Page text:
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In American Woman, a 2004 Pulitzer Prize finalist, Choi wraps a complex narrative around young radicals engaged in bomb making. In her last novel, PEN/Faulkner finalist A Person of Interest, a bombing sets the tone and introduces us to the pathology of a troubled mathematics professor. Now, in her fourth novel, bombs continue going off, but this time in terms of triangular carnal lust. Promising graduate student Regina Gottlieb finds herself attracted to her libertine professor, Nicholas Brodeur. However, at a Dionysian dinner party at Nicholas's house, Regina instead becomes physically entangled with Nicholas's wife, Martha. Finding herself caught in a relationship with Martha, ensnared in the drama of a broken marriage, and questioning her own scholarly ambitions, Regina sees her world beginning to explode. VERDICT As with her previous novels, Choi's talent resides in her densely layered prose and her slowing down the pace to draw readers into the inner worlds of her characters. The result is a deeply human tale of intentional mistakes, love and lust, and the search for a clearer vision of one's self. [See Prepub Alert, 1/25/13.]-Joshua Finnell, Denison Univ. Lib., Granville, OH (c) Copyright 2013. Library Journals LLC, a wholly owned subsidiary of Media Source, Inc. No redistribution permitted.
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The throes of an obsessive relationship allow a young graduate student to avoid growing up for a little while in Choi's dark and stormy fourth novel (following A Person of Interest). Regina Gottlieb, anxious about being a new student in a prestigious graduate English program, finds a welcome distraction in Nicholas Brodeur, her seminar professor. His offer of a TA position calms her fears of inadequacy, and even Regina's roommate, Daniel Dutra, a med student and born eccentric, approve of the connection. Despite Nicholas's good looks and the rumors about his raffish ways on campus, Regina is able to keep a personal distance from him. It's different, however, when she meets his wife, Martha, during a party at the Brodeurs' house. The two women soon embark on a torrid, all-consuming affair, with Regina measuring her days in a toxic swirl of hours in Martha's bed and at a local bar. Even as Regina loses her way, though, the narrative never lacks direction. Choi keeps the moments between her characters believable while building momentum toward the illicit lovers' inevitable falling-out. Agent: Lynn Nesbit, Janklow & Nesbit. (July) (c) Copyright PWxyz, LLC. All rights reserved.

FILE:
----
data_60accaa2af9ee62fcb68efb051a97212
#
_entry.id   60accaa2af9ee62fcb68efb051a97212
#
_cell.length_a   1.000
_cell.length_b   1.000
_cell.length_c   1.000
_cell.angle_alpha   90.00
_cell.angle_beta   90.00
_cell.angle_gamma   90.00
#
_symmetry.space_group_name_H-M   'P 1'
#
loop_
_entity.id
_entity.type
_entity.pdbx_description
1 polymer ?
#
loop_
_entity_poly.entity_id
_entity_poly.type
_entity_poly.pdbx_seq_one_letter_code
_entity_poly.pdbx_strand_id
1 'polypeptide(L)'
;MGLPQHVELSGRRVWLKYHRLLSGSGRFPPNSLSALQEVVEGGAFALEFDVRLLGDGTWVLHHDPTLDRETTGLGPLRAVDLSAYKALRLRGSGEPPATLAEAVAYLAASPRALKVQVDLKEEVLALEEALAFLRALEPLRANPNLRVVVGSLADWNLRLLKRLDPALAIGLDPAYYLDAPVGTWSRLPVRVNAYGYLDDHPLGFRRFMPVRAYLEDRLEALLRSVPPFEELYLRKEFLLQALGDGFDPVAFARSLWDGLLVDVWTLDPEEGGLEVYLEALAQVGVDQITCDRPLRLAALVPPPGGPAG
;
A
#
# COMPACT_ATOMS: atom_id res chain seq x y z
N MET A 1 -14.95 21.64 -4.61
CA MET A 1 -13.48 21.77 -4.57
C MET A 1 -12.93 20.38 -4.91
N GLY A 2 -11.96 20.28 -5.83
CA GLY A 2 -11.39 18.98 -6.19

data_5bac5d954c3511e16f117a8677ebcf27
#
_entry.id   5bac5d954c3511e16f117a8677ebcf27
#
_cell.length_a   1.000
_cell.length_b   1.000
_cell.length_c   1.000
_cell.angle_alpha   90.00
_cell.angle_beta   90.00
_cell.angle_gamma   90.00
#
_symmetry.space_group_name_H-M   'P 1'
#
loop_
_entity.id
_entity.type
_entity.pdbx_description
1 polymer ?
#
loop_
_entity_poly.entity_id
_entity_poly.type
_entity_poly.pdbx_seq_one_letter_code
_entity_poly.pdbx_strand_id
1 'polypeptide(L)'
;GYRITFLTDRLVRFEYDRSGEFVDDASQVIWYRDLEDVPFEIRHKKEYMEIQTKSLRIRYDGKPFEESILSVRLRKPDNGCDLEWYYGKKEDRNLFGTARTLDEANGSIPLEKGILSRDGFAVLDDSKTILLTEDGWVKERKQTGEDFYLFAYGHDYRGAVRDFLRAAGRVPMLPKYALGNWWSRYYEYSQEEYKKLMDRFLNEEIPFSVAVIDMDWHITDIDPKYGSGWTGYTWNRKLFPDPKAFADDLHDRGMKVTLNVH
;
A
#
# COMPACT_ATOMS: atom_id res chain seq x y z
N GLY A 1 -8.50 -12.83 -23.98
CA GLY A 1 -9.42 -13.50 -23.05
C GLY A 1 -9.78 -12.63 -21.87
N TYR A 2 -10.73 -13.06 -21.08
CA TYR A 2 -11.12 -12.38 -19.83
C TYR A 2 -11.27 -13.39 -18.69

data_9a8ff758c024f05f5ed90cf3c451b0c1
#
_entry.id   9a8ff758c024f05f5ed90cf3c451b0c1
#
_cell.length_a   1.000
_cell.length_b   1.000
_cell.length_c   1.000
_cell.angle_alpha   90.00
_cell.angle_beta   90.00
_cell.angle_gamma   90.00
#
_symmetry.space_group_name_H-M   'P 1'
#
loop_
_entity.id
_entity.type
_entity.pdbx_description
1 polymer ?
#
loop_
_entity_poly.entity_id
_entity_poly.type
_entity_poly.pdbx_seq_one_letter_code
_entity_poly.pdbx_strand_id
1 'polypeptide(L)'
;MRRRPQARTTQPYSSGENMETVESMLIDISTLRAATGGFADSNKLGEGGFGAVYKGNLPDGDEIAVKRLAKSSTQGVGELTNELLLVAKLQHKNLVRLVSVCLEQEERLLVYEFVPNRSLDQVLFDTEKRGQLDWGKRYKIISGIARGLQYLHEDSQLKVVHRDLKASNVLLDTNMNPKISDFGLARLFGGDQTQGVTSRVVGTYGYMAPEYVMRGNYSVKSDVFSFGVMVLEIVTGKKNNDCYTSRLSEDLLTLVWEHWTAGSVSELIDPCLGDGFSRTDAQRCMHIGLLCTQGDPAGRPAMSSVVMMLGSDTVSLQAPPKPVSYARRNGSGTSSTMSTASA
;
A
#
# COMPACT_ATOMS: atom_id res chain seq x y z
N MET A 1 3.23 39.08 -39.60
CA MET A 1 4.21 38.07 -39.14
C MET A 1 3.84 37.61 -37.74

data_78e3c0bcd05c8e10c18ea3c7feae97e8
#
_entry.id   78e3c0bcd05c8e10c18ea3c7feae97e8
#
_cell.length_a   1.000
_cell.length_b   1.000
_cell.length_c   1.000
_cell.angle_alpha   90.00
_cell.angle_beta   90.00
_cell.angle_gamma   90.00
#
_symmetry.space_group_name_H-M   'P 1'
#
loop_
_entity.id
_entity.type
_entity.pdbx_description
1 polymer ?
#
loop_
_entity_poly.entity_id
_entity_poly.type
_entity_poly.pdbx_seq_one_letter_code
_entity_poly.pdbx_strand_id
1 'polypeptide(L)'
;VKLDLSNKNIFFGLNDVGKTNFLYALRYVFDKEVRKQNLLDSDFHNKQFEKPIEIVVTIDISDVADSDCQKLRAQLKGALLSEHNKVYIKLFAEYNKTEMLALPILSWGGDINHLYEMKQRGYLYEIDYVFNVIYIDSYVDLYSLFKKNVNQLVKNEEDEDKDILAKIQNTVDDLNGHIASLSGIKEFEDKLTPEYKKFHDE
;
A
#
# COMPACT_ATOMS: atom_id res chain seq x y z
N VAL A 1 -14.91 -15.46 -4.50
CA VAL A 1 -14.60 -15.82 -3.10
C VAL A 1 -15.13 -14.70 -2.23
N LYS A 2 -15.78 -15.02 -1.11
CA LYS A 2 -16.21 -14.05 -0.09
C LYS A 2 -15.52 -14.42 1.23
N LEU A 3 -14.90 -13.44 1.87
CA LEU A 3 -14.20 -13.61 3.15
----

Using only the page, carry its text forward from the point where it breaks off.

From Booklist, Copyright © American Library Association. Used with permission.
In September 1992, 21-year-old Regina Gottlieb begins graduate school at an elite East Coast university. She is immediately intrigued by charismatic literature professor Nicholas Brodeur, whose seductive reputation precedes him. Though she is fascinated by Nicholas, it is Nicholas' remote, mercurial wife, Martha, who inspires an overwhelming passion in Regina. After sharing a charged kiss at a dinner party, Regina pursues Martha with a dogged relentlessness and throws herself into the affair with all the exuberance of youth. Although Martha tries to conceal the relationship from Nicholas and the nanny who helps care for their son, Joachim, Regina is reckless and angry that Martha won't plan a future with her. PEN/W. G. Sebald Award winner Choi (A Person of Interest, 2008) eventually moves the story ahead by 15 years, allowing Regina to view the consequences of her actions from a decidedly more mature perspective. With a sharp eye and piercing insights, Choi captures the heady romanticism that infuses a youthful love affair before the responsibilities and realities of adulthood set in. This is a masterful coming-of-age novel.--Huntley, Kristine Copyright 2010 Booklist